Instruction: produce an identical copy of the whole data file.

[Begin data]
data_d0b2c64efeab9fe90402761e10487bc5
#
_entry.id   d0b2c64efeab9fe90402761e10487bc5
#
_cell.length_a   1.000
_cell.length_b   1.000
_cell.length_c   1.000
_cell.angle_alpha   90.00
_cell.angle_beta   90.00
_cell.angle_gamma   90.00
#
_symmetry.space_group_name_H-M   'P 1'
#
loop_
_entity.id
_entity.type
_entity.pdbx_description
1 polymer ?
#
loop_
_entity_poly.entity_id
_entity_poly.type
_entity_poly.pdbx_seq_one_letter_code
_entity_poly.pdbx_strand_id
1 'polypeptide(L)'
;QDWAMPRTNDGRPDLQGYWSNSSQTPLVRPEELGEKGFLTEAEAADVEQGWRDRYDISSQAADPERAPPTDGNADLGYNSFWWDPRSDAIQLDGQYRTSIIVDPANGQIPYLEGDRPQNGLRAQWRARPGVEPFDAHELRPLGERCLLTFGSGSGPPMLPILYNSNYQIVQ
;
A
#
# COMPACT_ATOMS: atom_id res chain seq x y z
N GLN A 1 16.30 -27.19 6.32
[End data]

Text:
data_d0b2c64efeab9fe90402761e10487bc5
#
_entry.id   d0b2c64efeab9fe90402761e10487bc5
#
_cell.length_a   1.000
_cell.length_b   1.000
_cell.length_c   1.000
_cell.angle_alpha   90.00
_cell.angle_beta   90.00
_cell.angle_gamma   90.00
#
_symmetry.space_group_name_H-M   'P 1'
#
loop_
_entity.id
_entity.type
_entity.pdbx_description
1 polymer ?
#
loop_
_entity_poly.entity_id
_entity_poly.type
_entity_poly.pdbx_seq_one_letter_code
_entity_poly.pdbx_strand_id
1 'polypeptide(L)'
;QDWAMPRTNDGRPDLQGYWSNSSQTPLVRPEELGEKGFLTEAEAADVEQGWRDRYDISSQAADPERAPPTDGNADLGYNSFWWDPRSDAIQLDGQYRTSIIVDPANGQIPYLEGDRPQNGLRAQWRARPGVEPFDAHELRPLGERCLLTFGSGSGPPMLPILYNSNYQIVQ
;
A
#
# COMPACT_ATOMS: atom_id res chain seq x y z
N GLN A 1 16.30 -27.19 6.32